Just back from Houston, and had a time wading through the accumulated email. Just a few general comments, and then a few specific answers to the questions put to me by Steve.
First, in response to some general laments, I would be happy to agree to a cease fire (in this forum) on this issue. This means that this post will be my last in this particular imbroglio — unless someone else opens it all up again. What this cease fire amounts to is my cheerful agreement to stop defending myself against charges of racism when people stop recklessly making them.
Now, some answers to Steve’s questions. He said the paper reported me to have said that “slavery is not a sin if the slave owner treats the slaves humanely.” In my response in the same paper I said that the article had “accurately stated” my position. Steve wants to know if I believe that slavery is acceptable in such cases?
My position is that the slave trade was wicked and abominable. The institution of slavery generally as it was practiced in the South was sinful, both overall and in a number of particulars. Nevertheless, in that setting it was possible for a Christian individual to own a slave without sinning individually. Nevertheless, as he followed the instructions of the New Testament concerning his slave, he would find himself peacefully subverting an institution that need to be subverted because it was generally sinful. Had this been done more widely, slavery would have ended here in America the same way it was ended throughout the rest of the Western world — peacefully. The evangelicals who ended the slave trade in the British dominions (e.g. William Wilberforce) are rightly considered heroes of the Christian faith. The bloodthirsty scoundrels in our nation who wanted over 600,000 dead if that is what it took to achieve their revolutionary goals immediately are not.
Steve also wants to know if death and exile were the biblical punishments for homosexuality? And, he wonders further, if I think these punishments should be applied today? If so, when should each be used? He acknowledges that the Bible is clear about the death penalty (Lev.20:13), but wonders about where it says that homosexuals may be exiled?
In reply, I would note there are two civil punishments that are mentioned explicitly. Exile is found in 1 Kings 15:11-12 & 22:46. In another instance, King Josiah simply took away their privileged status in the cultus of Israel (2 Kings 23:7). For more on this see the answer to the next question.
Steve acknowledges that I say “we are not interested in burning people at the stake in Friendship square,” and asks whether I am opposed to burning people to death as form of punishment in all cases? “How about the situation described in Lev.20:14? Would Friendship Square be an appropriate place to carry out the punishment in that particular case?”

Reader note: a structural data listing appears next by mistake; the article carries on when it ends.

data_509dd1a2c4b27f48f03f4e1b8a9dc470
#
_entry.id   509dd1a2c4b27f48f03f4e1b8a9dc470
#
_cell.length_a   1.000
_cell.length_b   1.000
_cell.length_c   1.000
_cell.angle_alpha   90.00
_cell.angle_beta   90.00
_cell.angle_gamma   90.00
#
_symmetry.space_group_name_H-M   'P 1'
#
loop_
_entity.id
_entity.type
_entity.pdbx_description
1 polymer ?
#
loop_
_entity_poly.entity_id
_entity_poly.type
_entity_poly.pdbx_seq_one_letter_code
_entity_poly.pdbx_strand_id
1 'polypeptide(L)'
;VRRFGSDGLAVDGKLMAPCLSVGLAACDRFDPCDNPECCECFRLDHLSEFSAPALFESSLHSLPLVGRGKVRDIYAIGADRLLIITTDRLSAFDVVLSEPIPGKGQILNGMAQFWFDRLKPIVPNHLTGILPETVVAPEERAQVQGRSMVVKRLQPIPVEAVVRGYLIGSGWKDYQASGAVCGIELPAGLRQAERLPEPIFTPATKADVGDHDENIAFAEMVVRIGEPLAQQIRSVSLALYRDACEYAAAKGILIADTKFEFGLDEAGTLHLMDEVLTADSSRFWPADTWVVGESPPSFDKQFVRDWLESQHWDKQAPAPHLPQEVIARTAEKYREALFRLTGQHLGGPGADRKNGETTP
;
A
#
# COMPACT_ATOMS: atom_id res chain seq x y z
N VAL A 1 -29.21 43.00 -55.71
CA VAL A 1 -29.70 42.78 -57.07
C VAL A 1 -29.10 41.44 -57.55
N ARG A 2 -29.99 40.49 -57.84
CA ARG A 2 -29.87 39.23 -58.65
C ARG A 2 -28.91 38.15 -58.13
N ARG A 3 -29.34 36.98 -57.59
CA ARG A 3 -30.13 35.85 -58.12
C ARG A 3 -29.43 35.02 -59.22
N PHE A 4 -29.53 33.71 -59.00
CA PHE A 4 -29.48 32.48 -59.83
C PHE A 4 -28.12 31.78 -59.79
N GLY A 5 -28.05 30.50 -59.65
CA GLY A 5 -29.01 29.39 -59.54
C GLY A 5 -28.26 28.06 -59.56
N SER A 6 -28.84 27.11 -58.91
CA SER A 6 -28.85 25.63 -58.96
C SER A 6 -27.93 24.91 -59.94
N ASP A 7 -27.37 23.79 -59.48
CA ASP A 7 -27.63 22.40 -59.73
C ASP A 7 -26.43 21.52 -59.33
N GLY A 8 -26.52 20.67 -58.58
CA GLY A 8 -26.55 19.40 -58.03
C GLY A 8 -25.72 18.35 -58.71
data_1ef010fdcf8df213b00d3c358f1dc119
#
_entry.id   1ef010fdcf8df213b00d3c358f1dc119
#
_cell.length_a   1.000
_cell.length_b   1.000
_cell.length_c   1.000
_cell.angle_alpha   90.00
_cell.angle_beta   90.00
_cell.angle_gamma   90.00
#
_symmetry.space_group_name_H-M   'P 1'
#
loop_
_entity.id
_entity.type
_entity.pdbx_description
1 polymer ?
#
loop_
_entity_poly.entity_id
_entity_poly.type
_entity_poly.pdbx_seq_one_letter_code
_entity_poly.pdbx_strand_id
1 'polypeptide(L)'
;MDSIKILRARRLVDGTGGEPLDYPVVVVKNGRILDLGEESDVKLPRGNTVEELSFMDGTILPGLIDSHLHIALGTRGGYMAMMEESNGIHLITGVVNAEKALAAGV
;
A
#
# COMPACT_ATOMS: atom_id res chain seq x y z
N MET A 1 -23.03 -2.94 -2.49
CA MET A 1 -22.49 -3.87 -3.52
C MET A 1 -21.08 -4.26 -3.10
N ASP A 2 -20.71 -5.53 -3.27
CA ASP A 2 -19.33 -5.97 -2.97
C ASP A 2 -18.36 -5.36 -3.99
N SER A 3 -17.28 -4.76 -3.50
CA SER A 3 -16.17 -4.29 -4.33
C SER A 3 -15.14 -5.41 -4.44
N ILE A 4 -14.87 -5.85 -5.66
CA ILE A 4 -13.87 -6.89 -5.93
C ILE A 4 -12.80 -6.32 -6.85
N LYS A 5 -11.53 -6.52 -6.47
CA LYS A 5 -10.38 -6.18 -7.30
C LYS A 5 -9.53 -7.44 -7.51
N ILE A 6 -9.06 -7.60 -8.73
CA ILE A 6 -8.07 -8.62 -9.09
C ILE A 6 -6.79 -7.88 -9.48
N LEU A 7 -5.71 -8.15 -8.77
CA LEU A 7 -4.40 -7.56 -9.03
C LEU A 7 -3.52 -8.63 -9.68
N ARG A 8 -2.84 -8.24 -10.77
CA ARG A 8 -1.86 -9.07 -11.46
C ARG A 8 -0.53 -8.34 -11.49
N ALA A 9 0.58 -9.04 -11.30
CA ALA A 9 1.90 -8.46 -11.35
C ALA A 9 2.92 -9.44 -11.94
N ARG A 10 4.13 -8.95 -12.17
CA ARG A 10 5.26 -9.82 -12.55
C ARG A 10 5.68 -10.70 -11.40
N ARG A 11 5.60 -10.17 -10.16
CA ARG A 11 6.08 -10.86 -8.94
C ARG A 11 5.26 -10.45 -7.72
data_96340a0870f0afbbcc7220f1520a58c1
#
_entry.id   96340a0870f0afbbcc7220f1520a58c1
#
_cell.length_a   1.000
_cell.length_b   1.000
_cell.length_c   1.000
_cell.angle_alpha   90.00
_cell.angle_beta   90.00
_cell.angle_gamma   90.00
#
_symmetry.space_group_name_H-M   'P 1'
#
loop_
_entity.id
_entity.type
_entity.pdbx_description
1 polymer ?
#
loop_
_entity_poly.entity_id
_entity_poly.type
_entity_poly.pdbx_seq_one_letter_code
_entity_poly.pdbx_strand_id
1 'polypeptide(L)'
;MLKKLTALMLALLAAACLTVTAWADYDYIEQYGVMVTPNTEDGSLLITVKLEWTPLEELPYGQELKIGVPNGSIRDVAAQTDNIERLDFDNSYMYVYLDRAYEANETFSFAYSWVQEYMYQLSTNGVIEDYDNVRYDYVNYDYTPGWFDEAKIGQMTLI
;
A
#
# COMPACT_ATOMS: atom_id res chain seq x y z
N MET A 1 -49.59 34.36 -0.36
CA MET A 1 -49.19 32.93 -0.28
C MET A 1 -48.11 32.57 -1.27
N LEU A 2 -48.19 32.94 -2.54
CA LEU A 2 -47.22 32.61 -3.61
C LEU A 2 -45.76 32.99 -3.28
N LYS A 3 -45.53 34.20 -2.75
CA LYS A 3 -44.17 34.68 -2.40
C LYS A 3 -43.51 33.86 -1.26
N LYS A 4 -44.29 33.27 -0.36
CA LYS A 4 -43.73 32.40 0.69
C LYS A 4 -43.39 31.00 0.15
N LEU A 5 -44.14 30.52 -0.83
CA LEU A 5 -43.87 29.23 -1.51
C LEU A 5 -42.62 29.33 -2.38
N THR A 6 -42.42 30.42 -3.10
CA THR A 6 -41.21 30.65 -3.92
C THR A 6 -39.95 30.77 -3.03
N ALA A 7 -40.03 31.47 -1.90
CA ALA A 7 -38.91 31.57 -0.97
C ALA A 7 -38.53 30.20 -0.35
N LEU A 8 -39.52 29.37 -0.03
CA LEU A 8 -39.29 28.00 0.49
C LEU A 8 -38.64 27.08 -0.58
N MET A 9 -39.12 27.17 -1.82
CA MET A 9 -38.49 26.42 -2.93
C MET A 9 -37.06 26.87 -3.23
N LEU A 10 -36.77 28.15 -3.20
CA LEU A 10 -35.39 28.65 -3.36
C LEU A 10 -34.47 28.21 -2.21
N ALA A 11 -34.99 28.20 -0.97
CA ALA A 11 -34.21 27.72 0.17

Yes, I would be opposed to that form of punishment today. But I do not think its application at that time under Lev. 20:14 was in any way unjust or wicked. In short form, the reason I would not want that kind of punishment today is that the system of biblical law is a case law system, the kind of system that inspired our common law system. It is designed to change in its applications, while the central principles of justice are assumed to remain constant. This can be plainly shown in the changes from the Mosaic code, to the law under Samuel, and then again under David. And the ultimate transformation of law of course came with Christ. The definition of sin does never changes, but other administrative issues surrounding it do change. I would be happy to develop this further off-line if anyone is really interested. But the brief answer is that when Christians worship on the first day of the week and eat bacon, they are not doing so because of their ignorance of the Old Testament. The flow of redemptive history is important in understanding the whole Bible, which is a glorious book — not disgusting at all. See the next point.
Steve thinks it would help if people could know our position on these issues. But he goes on to say that if we are “too embarrassed by some of the stuff in the Bible,” he understands. He says that “some things are just too disgusting to even try to defend.”
I understand the point he is trying to make. But what is really disgusting are those Christians who claim that the Bible is the Word of God and is verbally inspired, but who are then somehow intimidated by statements like these, and who back away from what the Bible plainly states and teaches. If the Scriptures are the Word of God, then we should accept them. If the Scriptures are not inspired, then we should not. It is really that simple. If Baal is god, serve him. If the Lord is God, then serve Him.
Apologetics in the Void” are repostings from an on-going electronic discussion and debate I had some time ago with members of our local community, whose names I have changed. The list serve is called Vision 20/20, and hence the name “visionaries.” Reading just these posts probably feels like listening to one half of a phone conversation, but I don’t feel at liberty to publish what others have written. But I have been editing these posts (lightly) with intelligibility in mind.